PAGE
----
Category: recycling

Recycling

recycling-logoWe take plastics, tin, aluminum, newspaper, magazines, junk mail, phone books and catalogs, paperboard . All cardboard boxes should be flattened. We don’t take Styrofoam.

Each customer is allowed ten bags of yard debris per week. Sticks must be tied and bundled and cut to 4 ft. We don’t take tree trunks, dirt, rocks and construction debris.

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Bulk Items Service

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Need to get rid of furniture, appliances or other large items? Call the office at least 24 hours before pick up day for pricing to schedule these items for removal. Some items we pick up:

Mattress, box spring, bed frame, head board, couch tables, chairs, appliances, exercise equipment, Christmas trees, grills. We DO NOT pick up construction trash, insulation, carpet, florescent bulbs, rocks or dirt, paint cans, bath tubs, refrigerators, freezers, TVs.

Surprising Facts About Trash

11 Surprising Facts About The Things We Throw Away

slide_300291_2513275_freeHad the estimated 32.7 billion aluminum cans tossed out in 2011 been redeemed at recycling centers, they could have netted about $820 million.


slide_300291_2513276_freeMore than four million pairs of eyeglasses are trashed annually, according to Unite for Sight.


slide_300291_2513277_free22.3 billion pounds of textiles, including clothing, were thrown away in 2010.


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The roughly 38,000 miles of ribbon we toss each year is “enough to tie a bow around the Earth,” points out California’s department of recycling.


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According to the Rubber Manufacturers of America, 1.3 billion pounds of tires wound up in landfills in 2009.


slide_300291_2513280_freeIn 2010, Americans got rid of 152 million cell phones and other mobile devices, of which 135 million made their way to the trash.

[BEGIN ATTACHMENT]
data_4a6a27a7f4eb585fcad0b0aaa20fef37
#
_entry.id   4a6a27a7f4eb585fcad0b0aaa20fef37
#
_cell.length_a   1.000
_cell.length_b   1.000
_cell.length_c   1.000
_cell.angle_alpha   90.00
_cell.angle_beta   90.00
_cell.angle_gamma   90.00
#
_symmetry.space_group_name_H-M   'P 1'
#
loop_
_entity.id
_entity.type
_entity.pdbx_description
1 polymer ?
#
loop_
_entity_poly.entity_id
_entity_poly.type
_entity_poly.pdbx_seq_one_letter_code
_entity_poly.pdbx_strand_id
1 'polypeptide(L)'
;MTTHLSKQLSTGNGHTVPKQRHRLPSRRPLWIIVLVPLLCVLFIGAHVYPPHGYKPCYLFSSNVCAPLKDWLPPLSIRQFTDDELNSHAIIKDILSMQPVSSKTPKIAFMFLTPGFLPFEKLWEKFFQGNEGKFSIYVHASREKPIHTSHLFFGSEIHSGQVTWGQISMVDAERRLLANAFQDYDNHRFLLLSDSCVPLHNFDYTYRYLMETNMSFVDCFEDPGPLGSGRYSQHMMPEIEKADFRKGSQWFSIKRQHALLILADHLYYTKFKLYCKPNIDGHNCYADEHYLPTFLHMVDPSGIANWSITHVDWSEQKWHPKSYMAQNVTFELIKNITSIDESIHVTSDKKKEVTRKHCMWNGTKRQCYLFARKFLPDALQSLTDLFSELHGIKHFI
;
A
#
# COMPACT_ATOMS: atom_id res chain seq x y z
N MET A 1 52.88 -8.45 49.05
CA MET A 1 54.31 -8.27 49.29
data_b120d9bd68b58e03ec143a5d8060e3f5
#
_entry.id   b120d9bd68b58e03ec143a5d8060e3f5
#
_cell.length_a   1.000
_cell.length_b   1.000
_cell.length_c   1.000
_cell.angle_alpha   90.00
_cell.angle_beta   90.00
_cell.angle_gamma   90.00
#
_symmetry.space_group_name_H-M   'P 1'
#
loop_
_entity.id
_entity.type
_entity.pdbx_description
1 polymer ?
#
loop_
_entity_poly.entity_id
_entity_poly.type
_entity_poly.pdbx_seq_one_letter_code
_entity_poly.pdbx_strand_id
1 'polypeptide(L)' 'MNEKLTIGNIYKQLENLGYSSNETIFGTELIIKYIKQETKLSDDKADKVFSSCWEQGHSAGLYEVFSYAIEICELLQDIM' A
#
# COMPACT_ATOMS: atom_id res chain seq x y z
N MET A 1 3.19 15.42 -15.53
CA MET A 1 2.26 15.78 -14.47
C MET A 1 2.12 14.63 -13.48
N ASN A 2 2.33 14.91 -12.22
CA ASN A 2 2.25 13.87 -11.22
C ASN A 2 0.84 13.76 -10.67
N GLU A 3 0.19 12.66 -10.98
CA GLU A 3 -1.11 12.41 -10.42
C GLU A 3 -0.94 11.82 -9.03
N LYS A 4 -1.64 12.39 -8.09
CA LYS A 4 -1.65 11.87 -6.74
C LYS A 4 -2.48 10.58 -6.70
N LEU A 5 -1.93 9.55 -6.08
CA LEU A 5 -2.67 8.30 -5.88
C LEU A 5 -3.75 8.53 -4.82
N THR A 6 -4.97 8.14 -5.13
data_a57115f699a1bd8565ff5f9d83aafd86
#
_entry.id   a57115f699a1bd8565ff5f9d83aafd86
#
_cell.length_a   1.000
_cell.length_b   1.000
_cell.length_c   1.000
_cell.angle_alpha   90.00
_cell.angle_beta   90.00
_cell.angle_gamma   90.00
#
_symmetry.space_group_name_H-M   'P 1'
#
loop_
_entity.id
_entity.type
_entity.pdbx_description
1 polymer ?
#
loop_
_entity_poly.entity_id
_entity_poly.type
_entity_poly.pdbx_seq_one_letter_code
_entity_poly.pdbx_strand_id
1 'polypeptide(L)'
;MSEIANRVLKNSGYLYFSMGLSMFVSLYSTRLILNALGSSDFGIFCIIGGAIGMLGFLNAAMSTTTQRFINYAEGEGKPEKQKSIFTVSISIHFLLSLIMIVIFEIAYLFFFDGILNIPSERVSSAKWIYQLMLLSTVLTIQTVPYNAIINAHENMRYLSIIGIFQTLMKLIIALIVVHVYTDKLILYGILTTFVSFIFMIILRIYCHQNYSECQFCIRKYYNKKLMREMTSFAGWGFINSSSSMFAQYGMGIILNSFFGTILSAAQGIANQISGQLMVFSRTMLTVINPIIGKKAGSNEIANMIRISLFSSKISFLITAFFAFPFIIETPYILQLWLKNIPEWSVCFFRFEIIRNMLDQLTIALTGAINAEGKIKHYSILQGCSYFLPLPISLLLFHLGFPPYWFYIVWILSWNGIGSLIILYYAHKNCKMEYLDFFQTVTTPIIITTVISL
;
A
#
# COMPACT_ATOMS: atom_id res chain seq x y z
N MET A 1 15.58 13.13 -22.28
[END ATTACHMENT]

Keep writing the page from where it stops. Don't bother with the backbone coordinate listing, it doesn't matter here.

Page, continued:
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Each year more than 350 million pairs of shoes march into landfills, according to the charity, Shoes for the Cure.


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Ditto nearly 20,000 tons of used tennis balls, says reBonus, a recycling business.


slide_300291_2513283_freeAmericans manufacture about one billion CDs and DVDs annually, millions of which end up in the trash, says the CD Recycling Center of America.


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Over 10 million bikes are dumped into American and European landfills yearly, says Bicycles for Humanity.


slide_300291_2513285_free15.8 million tons of reading material (books, magazines) and other paper products were trashed in 2010.

Ways to Reduce Paper Usage

From writing grocery lists to mailing out letters, you probably use a lot more paper than you realize. 

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If you want to live a greener lifestyle both at home and in the office, follow these tips to cut back on your paper usage:

Say “no” to junk mail.

The average adult receives around 41 pounds of junk mail per year, and 44% of this mail ends up unopened in the landfill. Based on these statistics, imagine how much paper is wasted every year on junk mail alone! If you want to reduce paper consumption, do your part to stop junk mail from ending up in your mailbox. One way to do this is by registering for DMAchoice, a service that allows you to unsubscribe from junk mail senders to cut down on the useless letters, catalogs and promotions that you receive in the mail. After you sign up, talk to your boss at work about signing up as well. Businesses tend to receive a lot of catalogs and magazines that they don’t need, so using a service such as DMAchoice would be a smart move for the office.

Consider reusable products.

How many napkins and paper towels does your family go through during the week? If you find yourself constantly restocking these items in your home, consider switching to the reusable kind to cut back on paper usage. Washing reusable cloths uses less energy than it takes to create paper napkins and towels. Another bonus? Switching to reusable cloths will cost you less, too!

Pay bills online.